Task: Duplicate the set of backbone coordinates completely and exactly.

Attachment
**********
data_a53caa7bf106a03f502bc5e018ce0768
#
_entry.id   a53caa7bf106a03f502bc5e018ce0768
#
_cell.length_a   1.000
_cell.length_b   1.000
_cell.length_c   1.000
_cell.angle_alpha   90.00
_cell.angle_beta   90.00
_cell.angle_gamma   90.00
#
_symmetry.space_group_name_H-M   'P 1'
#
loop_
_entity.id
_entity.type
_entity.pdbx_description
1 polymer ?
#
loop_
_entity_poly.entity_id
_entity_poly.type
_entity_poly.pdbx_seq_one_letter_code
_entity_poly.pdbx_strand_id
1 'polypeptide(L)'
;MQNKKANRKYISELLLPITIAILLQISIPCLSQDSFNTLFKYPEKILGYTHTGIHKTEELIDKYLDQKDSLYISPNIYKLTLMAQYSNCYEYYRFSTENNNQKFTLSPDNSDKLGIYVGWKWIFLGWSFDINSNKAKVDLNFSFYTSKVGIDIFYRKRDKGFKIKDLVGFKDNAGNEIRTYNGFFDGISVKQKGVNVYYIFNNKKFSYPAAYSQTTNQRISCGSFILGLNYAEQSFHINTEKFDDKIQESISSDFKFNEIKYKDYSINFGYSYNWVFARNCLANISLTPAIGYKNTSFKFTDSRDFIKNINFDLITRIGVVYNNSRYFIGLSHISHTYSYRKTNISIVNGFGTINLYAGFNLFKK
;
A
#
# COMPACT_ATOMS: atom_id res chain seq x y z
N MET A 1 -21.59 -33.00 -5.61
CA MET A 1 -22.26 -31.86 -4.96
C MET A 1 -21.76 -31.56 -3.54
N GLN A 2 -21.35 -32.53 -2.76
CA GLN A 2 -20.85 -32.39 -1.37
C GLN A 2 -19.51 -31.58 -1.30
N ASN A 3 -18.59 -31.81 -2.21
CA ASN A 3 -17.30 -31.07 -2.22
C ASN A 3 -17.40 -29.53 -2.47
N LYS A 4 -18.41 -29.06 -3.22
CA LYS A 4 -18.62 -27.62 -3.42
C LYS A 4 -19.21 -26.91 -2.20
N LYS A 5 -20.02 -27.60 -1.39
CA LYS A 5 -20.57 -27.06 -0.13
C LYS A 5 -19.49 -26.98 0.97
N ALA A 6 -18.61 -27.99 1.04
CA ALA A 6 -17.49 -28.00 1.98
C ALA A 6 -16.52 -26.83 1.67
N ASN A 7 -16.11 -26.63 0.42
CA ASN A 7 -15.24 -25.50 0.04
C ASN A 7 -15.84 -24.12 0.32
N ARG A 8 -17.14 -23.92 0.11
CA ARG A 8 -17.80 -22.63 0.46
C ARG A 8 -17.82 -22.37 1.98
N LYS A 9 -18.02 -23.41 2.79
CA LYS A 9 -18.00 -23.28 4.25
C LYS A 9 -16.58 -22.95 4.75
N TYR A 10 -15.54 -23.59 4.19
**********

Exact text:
data_a53caa7bf106a03f502bc5e018ce0768
#
_entry.id   a53caa7bf106a03f502bc5e018ce0768
#
_cell.length_a   1.000
_cell.length_b   1.000
_cell.length_c   1.000
_cell.angle_alpha   90.00
_cell.angle_beta   90.00
_cell.angle_gamma   90.00
#
_symmetry.space_group_name_H-M   'P 1'
#
loop_
_entity.id
_entity.type
_entity.pdbx_description
1 polymer ?
#
loop_
_entity_poly.entity_id
_entity_poly.type
_entity_poly.pdbx_seq_one_letter_code
_entity_poly.pdbx_strand_id
1 'polypeptide(L)'
;MQNKKANRKYISELLLPITIAILLQISIPCLSQDSFNTLFKYPEKILGYTHTGIHKTEELIDKYLDQKDSLYISPNIYKLTLMAQYSNCYEYYRFSTENNNQKFTLSPDNSDKLGIYVGWKWIFLGWSFDINSNKAKVDLNFSFYTSKVGIDIFYRKRDKGFKIKDLVGFKDNAGNEIRTYNGFFDGISVKQKGVNVYYIFNNKKFSYPAAYSQTTNQRISCGSFILGLNYAEQSFHINTEKFDDKIQESISSDFKFNEIKYKDYSINFGYSYNWVFARNCLANISLTPAIGYKNTSFKFTDSRDFIKNINFDLITRIGVVYNNSRYFIGLSHISHTYSYRKTNISIVNGFGTINLYAGFNLFKK
;
A
#
# COMPACT_ATOMS: atom_id res chain seq x y z
N MET A 1 -21.59 -33.00 -5.61
CA MET A 1 -22.26 -31.86 -4.96
C MET A 1 -21.76 -31.56 -3.54
N GLN A 2 -21.35 -32.53 -2.76
CA GLN A 2 -20.85 -32.39 -1.37
C GLN A 2 -19.51 -31.58 -1.30
N ASN A 3 -18.59 -31.81 -2.21
CA ASN A 3 -17.30 -31.07 -2.22
C ASN A 3 -17.40 -29.53 -2.47
N LYS A 4 -18.41 -29.06 -3.22
CA LYS A 4 -18.62 -27.62 -3.42
C LYS A 4 -19.21 -26.91 -2.20
N LYS A 5 -20.02 -27.60 -1.39
CA LYS A 5 -20.57 -27.06 -0.13
C LYS A 5 -19.49 -26.98 0.97
N ALA A 6 -18.61 -27.99 1.04
CA ALA A 6 -17.49 -28.00 1.98
C ALA A 6 -16.52 -26.83 1.67
N ASN A 7 -16.11 -26.63 0.42
CA ASN A 7 -15.24 -25.50 0.04
C ASN A 7 -15.84 -24.12 0.32
N ARG A 8 -17.14 -23.92 0.11
CA ARG A 8 -17.80 -22.63 0.46
C ARG A 8 -17.82 -22.37 1.98
N LYS A 9 -18.02 -23.41 2.79
CA LYS A 9 -18.00 -23.28 4.25
C LYS A 9 -16.58 -22.95 4.75
N TYR A 10 -15.54 -23.59 4.19